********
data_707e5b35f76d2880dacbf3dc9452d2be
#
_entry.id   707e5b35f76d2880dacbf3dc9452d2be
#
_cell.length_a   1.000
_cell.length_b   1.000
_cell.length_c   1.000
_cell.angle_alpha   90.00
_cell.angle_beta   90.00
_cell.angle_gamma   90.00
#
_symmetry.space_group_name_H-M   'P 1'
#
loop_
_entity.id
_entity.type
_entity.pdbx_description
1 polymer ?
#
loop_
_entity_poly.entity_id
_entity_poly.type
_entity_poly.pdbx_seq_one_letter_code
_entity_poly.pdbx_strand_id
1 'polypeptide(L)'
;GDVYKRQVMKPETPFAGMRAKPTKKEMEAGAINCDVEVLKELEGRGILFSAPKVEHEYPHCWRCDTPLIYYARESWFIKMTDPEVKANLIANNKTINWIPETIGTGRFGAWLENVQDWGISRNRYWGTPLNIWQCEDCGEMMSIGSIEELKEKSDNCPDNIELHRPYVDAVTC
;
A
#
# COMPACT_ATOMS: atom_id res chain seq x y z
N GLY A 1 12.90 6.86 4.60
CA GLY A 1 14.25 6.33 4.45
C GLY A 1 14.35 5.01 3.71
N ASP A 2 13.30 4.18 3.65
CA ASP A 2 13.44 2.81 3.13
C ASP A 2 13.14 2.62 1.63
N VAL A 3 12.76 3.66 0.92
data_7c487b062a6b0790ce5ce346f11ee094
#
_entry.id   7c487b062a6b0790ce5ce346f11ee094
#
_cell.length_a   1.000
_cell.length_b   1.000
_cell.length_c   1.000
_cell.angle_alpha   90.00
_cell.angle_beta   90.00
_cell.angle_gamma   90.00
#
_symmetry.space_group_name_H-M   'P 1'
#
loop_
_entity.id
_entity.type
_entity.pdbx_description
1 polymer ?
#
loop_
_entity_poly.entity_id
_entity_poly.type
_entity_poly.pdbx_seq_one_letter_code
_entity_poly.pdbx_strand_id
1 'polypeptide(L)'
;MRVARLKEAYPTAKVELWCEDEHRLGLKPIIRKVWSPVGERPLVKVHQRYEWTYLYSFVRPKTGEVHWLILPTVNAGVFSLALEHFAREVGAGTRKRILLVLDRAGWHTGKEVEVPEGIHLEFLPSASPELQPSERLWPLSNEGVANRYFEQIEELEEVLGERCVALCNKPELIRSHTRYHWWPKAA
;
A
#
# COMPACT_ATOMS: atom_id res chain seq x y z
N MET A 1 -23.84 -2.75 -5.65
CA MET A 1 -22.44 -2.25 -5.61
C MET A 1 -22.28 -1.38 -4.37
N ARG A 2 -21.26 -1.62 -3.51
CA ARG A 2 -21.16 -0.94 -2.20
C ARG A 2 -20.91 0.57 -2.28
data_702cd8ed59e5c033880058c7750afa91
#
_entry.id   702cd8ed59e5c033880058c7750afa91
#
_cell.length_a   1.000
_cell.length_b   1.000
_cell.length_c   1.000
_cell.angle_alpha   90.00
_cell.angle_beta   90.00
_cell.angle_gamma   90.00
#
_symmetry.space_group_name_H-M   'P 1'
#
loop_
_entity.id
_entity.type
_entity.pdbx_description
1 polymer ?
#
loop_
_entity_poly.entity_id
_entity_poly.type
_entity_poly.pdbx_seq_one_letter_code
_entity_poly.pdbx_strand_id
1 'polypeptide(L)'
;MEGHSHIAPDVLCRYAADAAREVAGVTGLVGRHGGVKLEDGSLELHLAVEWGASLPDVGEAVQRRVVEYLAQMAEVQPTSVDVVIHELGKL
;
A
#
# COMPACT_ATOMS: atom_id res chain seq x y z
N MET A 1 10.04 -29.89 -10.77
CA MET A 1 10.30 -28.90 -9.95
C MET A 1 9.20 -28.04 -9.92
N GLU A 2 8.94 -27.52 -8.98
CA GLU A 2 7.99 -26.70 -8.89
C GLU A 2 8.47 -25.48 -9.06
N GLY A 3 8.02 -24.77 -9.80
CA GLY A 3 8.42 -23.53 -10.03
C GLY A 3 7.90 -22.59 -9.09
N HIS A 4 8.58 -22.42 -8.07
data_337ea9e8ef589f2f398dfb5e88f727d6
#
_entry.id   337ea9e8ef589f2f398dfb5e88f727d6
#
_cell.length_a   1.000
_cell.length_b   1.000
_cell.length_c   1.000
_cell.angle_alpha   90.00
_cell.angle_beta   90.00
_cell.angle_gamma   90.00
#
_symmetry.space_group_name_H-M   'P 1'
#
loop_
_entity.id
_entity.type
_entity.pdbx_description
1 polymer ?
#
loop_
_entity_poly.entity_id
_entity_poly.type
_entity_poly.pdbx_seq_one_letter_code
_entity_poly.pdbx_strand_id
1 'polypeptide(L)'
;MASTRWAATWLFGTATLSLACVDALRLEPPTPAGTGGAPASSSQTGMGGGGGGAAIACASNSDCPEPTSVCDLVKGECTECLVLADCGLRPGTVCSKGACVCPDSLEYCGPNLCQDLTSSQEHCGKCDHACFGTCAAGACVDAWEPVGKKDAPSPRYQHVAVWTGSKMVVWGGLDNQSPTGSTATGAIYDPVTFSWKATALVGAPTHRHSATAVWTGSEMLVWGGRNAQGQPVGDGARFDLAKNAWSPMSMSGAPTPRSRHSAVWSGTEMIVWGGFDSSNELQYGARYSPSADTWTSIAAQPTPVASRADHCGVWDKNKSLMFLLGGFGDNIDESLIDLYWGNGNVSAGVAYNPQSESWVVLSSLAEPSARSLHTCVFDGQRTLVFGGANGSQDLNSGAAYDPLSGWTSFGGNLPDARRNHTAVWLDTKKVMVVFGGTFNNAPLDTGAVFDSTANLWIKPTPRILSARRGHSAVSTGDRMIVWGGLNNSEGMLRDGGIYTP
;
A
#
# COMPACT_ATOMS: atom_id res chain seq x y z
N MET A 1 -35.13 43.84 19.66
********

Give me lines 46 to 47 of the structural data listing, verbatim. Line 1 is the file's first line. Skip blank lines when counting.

_cell.angle_beta   90.00
_cell.angle_gamma   90.00